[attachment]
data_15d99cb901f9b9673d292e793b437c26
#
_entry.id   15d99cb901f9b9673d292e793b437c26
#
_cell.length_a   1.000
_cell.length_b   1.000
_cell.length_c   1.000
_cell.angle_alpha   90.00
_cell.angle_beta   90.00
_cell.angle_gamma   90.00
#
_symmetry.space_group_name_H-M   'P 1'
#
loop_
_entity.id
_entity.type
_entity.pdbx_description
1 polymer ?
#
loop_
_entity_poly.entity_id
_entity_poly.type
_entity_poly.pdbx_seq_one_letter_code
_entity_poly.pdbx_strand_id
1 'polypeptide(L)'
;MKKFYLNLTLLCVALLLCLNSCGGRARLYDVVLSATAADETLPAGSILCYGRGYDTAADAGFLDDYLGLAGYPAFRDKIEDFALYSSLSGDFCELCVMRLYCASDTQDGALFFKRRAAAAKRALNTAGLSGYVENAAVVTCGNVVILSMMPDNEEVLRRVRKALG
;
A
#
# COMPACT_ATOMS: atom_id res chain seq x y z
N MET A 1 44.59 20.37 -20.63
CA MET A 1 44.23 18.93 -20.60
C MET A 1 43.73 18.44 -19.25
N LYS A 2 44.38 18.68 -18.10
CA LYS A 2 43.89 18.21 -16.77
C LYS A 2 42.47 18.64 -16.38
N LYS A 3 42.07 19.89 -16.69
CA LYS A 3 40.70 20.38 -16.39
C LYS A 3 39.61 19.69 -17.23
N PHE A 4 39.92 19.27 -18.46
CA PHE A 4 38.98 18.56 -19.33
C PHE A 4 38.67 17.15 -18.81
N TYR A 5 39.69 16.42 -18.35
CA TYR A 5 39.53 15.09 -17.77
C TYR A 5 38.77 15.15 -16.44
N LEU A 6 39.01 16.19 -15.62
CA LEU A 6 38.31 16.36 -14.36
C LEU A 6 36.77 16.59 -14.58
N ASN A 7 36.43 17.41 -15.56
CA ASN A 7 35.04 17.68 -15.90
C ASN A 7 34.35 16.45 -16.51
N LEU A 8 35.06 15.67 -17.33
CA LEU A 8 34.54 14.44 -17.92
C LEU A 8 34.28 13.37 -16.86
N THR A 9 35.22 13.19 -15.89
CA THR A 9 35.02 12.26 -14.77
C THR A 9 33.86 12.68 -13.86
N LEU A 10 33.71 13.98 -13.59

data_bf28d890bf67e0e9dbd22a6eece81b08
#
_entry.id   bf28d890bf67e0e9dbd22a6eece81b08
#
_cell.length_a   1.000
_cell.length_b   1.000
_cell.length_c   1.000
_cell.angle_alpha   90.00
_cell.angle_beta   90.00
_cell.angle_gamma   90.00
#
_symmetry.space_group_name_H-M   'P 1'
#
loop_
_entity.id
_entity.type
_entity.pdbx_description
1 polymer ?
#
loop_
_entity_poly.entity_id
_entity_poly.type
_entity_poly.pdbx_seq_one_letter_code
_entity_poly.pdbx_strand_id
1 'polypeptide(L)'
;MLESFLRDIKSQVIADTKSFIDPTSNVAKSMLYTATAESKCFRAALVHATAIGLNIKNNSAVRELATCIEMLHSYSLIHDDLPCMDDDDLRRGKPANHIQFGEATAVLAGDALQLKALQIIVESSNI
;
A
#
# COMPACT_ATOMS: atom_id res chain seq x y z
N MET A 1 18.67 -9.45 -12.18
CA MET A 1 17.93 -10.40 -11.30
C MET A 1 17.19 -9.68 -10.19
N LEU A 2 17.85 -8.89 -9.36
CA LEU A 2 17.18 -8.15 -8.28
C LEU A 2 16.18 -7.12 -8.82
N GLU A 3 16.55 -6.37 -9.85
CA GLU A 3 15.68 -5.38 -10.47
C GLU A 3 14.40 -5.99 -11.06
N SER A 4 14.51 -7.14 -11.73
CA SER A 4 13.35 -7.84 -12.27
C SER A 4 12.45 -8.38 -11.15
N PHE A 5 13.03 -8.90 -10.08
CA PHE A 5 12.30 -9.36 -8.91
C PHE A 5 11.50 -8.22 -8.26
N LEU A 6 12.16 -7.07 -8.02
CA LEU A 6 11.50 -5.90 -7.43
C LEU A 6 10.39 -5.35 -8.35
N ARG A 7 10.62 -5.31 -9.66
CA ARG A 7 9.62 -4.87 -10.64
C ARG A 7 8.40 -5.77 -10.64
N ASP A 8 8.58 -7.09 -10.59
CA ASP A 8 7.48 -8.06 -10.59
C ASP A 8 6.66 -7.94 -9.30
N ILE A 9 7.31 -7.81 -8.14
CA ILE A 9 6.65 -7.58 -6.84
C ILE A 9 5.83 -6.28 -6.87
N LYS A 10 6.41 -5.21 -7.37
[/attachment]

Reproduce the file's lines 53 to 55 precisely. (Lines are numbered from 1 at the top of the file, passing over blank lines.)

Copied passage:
CA LEU A 8 34.54 14.44 -17.92
C LEU A 8 34.28 13.37 -16.86
N THR A 9 35.22 13.19 -15.89